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VOL. 132 | NO. 15 | Friday, January 20, 2017

Markel Crawford Finally Arrives In His Redshirt Junior Year

By Don Wade

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It’s a distinguished list of alumni that have gone from Melrose High School to play basketball at the University of Memphis: William Bedford, Larry Finch, Ronnie Robinson and Adonis Thomas. And yes, Markel Crawford planned to uphold that legacy.

University of Memphis redshirt junior guard Markel Crawford is having the best season of his collegiate career, basically tripling his scoring average and shooting with much more accuracy from long range.  

(Daily News/Andrew J. Breig)

But his first two seasons playing for coach Josh Pastner were layered with disappointments. His Tiger career was not going the way he envisioned it. Until this season, in fact, he had never scored more than 17 points in a game.

“Every kid imagines getting a 30-point game, career highs,” Crawford said.

When Crawford popped for 28 points in an upset of a ranked South Carolina team on Dec. 30 this season that was his career high. He bested the effort with 30 points in a win over USF on Jan. 14. He also has had a 20-point game and a 24-point game.

In fact, to look at his season averages this season as a junior and compare them to the numbers he collected the previous two years is to wonder if he’s even the same player. He has gone from a scoring average of less than six points per game to averaging 15.8 points going into the Tigers’ game at Houston on Thursday, Jan. 19.

Crawford’s knee wasn’t all the way right after an ACL injury in high school. That injury also clinched that he would come to Memphis. Other schools that had shown interest in the athletic guard, including Ole Miss and Tennessee among about half of the SEC, as well as Texas and UCLA, backed off.

He didn’t shoot well in his freshman and sophomore seasons here and by his own admission wasn’t receptive to coaching from the Pastner staff. But when Tubby Smith talked, Crawford was ready and willing to listen.

“He’s got good mechanics,” Smith said. “He had that all the time. We’re not gonna take all the credit.”

But that’s not to say his shot was just fine. Crawford tended to focus on the flight of the ball and sometimes shoot off balance. They were things that Smith, who has taken five different schools to the NCAA Tournament, has seen before in other players.

“They all have a tendency to slip back into (bad habits),” Smith said “Kids watch a lot of NBA, watch LeBron James fall away and land on one foot and they think they can do it, but they’re not that good. Balance, technique and fundamentals will beat all the fancy stuff every day.

“And it takes maturity, growing up. I wasn’t the greatest shooter myself, but I studied the game and the mechanics of it. (Markel) put in the time.”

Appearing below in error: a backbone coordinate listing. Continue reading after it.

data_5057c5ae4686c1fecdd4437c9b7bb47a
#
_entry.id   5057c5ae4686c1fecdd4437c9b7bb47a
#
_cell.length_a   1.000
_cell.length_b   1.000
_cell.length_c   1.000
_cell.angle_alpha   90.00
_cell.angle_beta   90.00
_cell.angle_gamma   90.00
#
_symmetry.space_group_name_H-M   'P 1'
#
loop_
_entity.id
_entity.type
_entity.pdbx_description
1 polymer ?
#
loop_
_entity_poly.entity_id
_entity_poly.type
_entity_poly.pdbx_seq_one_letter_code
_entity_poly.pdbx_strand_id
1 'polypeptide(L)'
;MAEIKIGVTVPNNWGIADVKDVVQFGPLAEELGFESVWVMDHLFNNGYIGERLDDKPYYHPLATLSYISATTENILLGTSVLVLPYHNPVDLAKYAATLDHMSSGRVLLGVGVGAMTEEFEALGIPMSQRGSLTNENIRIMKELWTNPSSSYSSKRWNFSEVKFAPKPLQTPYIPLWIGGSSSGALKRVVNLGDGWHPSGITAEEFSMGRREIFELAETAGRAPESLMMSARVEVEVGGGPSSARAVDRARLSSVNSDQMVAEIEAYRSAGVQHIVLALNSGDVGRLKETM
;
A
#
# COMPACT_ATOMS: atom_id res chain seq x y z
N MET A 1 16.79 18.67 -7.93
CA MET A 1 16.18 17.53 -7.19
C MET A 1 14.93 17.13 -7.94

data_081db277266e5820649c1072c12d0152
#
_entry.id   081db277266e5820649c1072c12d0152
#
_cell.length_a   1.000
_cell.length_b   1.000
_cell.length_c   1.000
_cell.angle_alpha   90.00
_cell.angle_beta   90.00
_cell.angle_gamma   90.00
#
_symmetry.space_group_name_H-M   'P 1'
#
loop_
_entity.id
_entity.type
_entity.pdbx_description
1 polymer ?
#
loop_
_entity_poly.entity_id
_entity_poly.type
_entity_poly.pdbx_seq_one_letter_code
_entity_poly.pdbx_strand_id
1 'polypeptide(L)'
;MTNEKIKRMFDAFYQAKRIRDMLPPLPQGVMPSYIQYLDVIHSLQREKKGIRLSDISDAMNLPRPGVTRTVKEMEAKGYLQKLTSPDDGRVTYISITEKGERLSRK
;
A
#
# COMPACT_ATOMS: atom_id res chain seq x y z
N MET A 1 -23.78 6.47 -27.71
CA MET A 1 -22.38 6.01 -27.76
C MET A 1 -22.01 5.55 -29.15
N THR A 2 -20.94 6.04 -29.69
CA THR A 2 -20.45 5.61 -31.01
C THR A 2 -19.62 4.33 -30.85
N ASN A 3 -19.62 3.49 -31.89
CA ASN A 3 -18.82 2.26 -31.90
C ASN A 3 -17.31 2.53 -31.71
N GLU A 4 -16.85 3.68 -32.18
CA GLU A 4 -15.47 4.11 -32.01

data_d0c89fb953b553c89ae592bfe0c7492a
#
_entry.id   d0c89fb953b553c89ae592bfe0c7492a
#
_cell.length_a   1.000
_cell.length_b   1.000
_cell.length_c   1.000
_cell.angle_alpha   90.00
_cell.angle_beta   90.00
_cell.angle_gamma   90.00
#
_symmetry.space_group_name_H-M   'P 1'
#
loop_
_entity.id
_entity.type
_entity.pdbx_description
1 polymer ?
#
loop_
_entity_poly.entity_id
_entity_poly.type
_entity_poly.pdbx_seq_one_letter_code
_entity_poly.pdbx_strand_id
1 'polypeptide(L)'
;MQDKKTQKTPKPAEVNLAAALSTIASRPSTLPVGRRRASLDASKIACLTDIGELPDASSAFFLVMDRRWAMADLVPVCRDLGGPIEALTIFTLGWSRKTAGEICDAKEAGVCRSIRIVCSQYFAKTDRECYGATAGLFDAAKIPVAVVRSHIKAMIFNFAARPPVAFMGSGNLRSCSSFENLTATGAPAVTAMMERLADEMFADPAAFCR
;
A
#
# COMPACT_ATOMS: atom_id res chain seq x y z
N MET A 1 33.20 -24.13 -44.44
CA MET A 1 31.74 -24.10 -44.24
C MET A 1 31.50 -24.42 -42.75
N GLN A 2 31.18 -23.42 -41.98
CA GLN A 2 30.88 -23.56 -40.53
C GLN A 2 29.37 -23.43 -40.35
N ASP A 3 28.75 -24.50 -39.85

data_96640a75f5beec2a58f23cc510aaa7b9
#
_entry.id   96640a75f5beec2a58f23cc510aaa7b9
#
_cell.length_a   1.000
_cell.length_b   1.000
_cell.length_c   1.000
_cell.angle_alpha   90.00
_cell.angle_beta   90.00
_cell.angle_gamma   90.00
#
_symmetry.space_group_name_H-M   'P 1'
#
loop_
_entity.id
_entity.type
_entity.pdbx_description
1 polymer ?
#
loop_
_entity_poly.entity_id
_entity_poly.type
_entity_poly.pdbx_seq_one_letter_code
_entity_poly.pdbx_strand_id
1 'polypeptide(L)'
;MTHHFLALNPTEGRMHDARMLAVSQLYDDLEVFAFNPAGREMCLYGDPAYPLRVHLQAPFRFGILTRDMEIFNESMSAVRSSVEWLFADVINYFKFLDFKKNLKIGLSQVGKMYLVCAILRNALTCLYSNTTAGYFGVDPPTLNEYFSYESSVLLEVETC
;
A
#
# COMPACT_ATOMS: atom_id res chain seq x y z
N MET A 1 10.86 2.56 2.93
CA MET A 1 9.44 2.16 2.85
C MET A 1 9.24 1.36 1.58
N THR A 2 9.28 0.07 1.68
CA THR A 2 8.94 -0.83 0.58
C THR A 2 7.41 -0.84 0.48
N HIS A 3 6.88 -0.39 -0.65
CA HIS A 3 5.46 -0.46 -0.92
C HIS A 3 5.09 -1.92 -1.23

Obviously, no player’s success occurs in a vacuum. When opponents focus on stopping forward Dedric Lawson that helps Crawford. So does good team ball movement, which has been there at times and disappeared some nights.

Through 18 games, all as a starter, Crawford was shooting 54.3 percent from the floor, 40.3 percent from 3-point range (29 of 72), and 81.5 percent from the free throw line. All are career highs. He has had only two games this season, the most recent an 8-point performance in the Tigers’ loss at Tulsa on Jan. 8, when he didn’t score in double-figures.

“I was a little passive,” he said. “My mindset has to be the same through each game, good or bad. I have to find something throughout the game to do better if my shot’s not falling.”

Smith is very much on board with that sentiment. Crawford is 6-foot-5, but with his leaping ability can play bigger. He is averaging a career-high 4.8 rebounds. Smith believes Crawford can improve on that.

“He’s got to go to the boards more often. That’s one of the things I try to tell him – offensive rebounding,” the coach said. “He probably could have scored 40 points in that (USF) game if he got two or three offensive rebounds. And that’s not looking for perfection, that’s just telling the truth.

“I‘d like to see him average six to eight rebounds a game. That’s what I need from him. That’s what the team needs from him.”

Crawford says his confidence is as high as it has ever been and he also gives an assist to former Tigers guard Chris Crawford (no relation), who has been working out at the Finch Center until another pro opportunity comes along. Chris Crawford was never afraid to launch a three and Markel Crawford, who went 5 of 6 behind the arc in his 24-point game and 5 of 10 in the 30-point game, is starting to think the same way.

“Whenever it leaves my hand, I’m thinking it’s going in,” he said.

He’s also thinking that things are starting to turn out just like he once imagined.

“I’m in a good spot right now. I just want to stay humble, not get too cocky or too high or too low. Family’s real proud of me and one thing I wanted to do was make my family proud.”

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